CAMAS — An announcement came over the Prune Hill Elementary School’s public address system and the fourth-graders in Julie Menor’s class stopped their work Thursday: For an earthquake.
Things went exactly as planned and practiced. The students tucked themselves under their desks and chairs and kept their heads covered.
It was a drill, of course. During the real thing, it’d likely be fairly clear what was happening without a PA announcement.
The kids and staff at Prune Hill joined more than a million others around Washington, and millions more worldwide, in the drill, called the ShakeOut.
Almost 37,000 people said they were planning on participating in earthquake exercise in Clark County.
“I think we’ve gotten a little more publicity on it in the last couple of years,” said Eric Frank, emergency management coordinator with the Clark Regional Emergency Services Agency (CRESA).
Frank said CRESA planned some drills, as did several departments with the county and city of Vancouver. Multiple schools joined in as well.
Participation in Washington’s ShakeOut has definitely increased with renewed interest in the Cascadia Subduction Zone, a fault line running along the coast that’s the source of regular, powerful quakes, he said.
Maximilian Dixon, the earthquake program manager at the Washington Military Department’s emergency management division, said the state has been expanding outreach into the Spanish-speaking community and through social media.
“We’re trying to build muscle memory in people so they can react as quickly as possible during an earthquake,” he said.
Prune Hill’s Menor said staff spoke with students about the drill over the past few days.
“They start with lots of ‘what-ifs,’ so it leads to lots of discussions,” she said.
The school’s principal, Julie Swan, said the school does multiple drills throughout the year, but most are evacuations, like for a fire drill.
Last year, they simulated an evacuation and reunification at another site — complete with a few embedded organizational errors and frantic parents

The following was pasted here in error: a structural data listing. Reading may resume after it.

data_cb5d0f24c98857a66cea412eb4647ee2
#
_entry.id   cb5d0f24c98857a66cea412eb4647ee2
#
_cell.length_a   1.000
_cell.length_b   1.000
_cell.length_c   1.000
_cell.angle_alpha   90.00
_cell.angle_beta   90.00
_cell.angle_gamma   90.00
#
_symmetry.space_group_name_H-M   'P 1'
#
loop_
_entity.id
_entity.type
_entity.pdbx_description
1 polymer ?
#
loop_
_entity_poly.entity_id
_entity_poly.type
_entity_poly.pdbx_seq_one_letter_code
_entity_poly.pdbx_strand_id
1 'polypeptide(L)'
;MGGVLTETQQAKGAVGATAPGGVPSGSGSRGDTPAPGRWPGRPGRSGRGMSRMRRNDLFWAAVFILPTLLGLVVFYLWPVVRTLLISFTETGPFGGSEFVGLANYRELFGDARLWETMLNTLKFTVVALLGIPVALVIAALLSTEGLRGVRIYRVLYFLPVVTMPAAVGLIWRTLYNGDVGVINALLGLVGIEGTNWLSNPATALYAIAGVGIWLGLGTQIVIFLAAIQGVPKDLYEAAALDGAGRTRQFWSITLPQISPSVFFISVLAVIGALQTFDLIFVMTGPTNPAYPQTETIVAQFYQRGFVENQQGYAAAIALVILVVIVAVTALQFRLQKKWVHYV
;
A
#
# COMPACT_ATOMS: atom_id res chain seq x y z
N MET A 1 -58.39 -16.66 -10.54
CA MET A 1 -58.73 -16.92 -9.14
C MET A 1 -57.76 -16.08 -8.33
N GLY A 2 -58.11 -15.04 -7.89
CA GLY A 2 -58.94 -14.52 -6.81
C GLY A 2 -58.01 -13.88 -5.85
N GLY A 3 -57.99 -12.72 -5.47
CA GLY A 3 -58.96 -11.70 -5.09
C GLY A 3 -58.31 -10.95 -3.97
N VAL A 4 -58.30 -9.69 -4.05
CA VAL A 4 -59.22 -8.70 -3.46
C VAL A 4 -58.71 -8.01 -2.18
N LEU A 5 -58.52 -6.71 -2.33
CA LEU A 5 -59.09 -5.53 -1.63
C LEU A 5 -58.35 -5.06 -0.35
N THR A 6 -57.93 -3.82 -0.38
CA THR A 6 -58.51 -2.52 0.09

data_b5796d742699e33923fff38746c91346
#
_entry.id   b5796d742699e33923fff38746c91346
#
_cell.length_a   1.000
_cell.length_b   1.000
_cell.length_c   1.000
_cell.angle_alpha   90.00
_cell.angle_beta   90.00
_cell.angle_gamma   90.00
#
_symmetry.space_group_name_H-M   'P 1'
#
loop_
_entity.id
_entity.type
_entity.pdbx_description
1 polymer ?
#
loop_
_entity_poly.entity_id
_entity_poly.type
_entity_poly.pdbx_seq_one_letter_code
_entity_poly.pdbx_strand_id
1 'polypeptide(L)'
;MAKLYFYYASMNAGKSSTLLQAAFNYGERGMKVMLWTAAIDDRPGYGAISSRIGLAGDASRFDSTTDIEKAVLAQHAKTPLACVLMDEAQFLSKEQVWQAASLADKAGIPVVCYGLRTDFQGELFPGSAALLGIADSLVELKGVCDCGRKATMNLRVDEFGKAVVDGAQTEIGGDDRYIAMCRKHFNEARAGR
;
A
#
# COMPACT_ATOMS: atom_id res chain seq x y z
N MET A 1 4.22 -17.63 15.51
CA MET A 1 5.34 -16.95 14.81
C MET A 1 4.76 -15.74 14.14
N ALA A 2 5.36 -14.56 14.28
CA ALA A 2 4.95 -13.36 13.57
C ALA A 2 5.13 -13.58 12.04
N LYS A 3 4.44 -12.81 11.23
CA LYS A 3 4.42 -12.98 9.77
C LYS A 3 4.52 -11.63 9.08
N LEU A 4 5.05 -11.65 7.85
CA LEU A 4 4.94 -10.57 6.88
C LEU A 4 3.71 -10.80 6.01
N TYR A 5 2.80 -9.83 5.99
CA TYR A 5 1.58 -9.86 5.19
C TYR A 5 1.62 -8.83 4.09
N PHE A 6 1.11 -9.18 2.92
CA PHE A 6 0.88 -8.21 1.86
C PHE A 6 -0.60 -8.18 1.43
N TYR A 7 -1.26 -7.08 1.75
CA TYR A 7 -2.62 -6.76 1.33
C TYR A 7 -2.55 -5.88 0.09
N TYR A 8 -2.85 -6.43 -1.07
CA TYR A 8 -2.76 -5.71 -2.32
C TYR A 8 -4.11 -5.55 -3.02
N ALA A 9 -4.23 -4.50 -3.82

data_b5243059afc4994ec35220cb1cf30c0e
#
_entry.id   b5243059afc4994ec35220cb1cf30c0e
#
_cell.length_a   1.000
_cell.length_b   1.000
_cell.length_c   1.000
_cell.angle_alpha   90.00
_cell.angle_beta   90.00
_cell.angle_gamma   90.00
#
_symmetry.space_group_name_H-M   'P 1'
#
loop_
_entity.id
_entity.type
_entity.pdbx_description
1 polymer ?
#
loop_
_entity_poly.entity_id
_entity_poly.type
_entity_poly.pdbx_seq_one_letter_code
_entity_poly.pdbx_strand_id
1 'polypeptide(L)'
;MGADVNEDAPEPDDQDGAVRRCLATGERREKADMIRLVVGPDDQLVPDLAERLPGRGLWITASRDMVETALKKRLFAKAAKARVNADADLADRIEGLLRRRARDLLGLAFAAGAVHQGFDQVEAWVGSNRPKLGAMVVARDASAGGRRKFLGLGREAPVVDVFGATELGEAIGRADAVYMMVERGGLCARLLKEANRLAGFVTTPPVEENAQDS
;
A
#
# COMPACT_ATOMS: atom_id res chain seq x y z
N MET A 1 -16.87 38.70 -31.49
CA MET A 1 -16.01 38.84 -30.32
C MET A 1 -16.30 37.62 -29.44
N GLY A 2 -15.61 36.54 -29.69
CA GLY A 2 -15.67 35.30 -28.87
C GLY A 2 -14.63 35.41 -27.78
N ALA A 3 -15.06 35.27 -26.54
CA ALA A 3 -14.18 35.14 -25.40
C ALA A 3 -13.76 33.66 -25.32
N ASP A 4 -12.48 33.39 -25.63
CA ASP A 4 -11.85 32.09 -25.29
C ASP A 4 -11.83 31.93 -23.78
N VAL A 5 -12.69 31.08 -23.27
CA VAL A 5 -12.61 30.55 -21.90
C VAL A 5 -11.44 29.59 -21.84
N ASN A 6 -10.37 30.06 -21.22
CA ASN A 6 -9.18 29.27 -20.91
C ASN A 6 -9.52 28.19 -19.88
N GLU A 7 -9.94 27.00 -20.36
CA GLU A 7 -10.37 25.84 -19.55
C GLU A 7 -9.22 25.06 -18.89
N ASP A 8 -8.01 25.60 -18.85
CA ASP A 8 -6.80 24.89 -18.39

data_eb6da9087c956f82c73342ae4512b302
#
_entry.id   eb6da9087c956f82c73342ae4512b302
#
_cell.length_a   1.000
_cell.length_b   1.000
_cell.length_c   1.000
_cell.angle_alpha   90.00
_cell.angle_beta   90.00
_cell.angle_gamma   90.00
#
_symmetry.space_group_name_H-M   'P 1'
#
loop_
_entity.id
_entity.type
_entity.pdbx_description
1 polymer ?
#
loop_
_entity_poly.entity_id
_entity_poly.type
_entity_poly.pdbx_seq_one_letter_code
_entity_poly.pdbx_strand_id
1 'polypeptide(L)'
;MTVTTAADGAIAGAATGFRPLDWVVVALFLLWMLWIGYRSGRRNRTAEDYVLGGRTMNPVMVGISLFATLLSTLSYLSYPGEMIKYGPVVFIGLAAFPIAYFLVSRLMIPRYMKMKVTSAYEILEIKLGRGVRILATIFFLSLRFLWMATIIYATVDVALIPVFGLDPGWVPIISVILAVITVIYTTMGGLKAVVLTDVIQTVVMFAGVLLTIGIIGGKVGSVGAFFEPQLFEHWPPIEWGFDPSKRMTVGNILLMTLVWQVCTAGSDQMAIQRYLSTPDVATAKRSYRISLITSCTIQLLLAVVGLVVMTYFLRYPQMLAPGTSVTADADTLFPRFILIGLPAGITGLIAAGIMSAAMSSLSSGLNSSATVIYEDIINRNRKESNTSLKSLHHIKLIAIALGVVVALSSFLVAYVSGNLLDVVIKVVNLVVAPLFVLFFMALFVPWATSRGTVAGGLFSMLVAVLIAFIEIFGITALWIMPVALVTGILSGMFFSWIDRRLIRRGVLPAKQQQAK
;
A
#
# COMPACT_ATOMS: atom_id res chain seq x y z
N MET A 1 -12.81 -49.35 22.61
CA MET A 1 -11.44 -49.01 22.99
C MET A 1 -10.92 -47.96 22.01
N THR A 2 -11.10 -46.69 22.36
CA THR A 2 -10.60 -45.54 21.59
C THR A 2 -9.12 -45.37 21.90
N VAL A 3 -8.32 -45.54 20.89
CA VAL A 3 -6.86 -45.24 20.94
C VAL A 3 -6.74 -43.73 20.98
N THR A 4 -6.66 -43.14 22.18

The drills help identify possible kinks in the process and help everyone prepare mentally, if only a little, she said.
“The more times we do it, the less anxious you are.”
There are thousands of earthquakes in the region every year, Dixon said, but most people never notice them, so how to respond to a bad one might not come to mind quickly when it counts.
The Pacific Northwest Seismic Network has tracked 90 earthquakes in the Northwest over the past two weeks. The largest was a magnitude 4.8 tremor many miles off the Oregon coast. A 1.1 magnitude earthquake was reported in Gresham, Ore., on Oct. 8, and a 0.7 quake was noticed north of Yale Monday.
“So this our one really big deal we can do so people will drop, cover and hold on,” Dixon said.
In June, emergency managers in Oregon and Washington held a multi-agency drill, dubbed Cascadia Rising, to practice responses for the expected catastrophic earthquake geologists say will inevitably hit the region.
Movement in an 800-mile long fault along the coast of the Northwest causes a magnitude 8.0 to 9.0 earthquake about every 200 to 500 years, and the last major earthquake and tsunami along the fault occurred more than 300 years ago.
Disaster response planners and emergency workers took away multiple lessons from the exercise, Dixon said, but the big lesson they hope to pass to everyday people is to stock up for the long haul.
The state now recommends everyone has at least two weeks of food and water ready in case of a serious emergency.
“The ability for us to respond at the state and federal level is really going to take a long time,” Dixon said. “A lot longer than I think people imagine.”
Should such a quake hit, the coast will take the brunt of the damage from the shaking and accompanying tsunami, but much of the west side of the Cascades will see heavy damage to buildings and infrastructure.
Other recommendations haven’t changed, Dixon said: Things like having a supply kit, a communications plan, and someone to contact elsewhere.
He added emergency managers are bracing for a quake that would likely be the greatest natural disaster in American history
“We’re planning for the worst-case scenario. But really, if you have two weeks of food, water and supplies, you’re going to be prepared for just about anything,” he said, from bad storms, to flooding to other events.
Thursday’s drill lasted just few minutes. Menor’s students gathered around and talked about it after.
They students all said they hoped the intercom announcement would include some sound effects, but they agreed they had time to huddle under their desks and protect their head.
They’ve been talking about it to get ready for a while now, and Jett Budzik said he expected everything to go as planned.
“We would hide under our desks and be OK,” he said.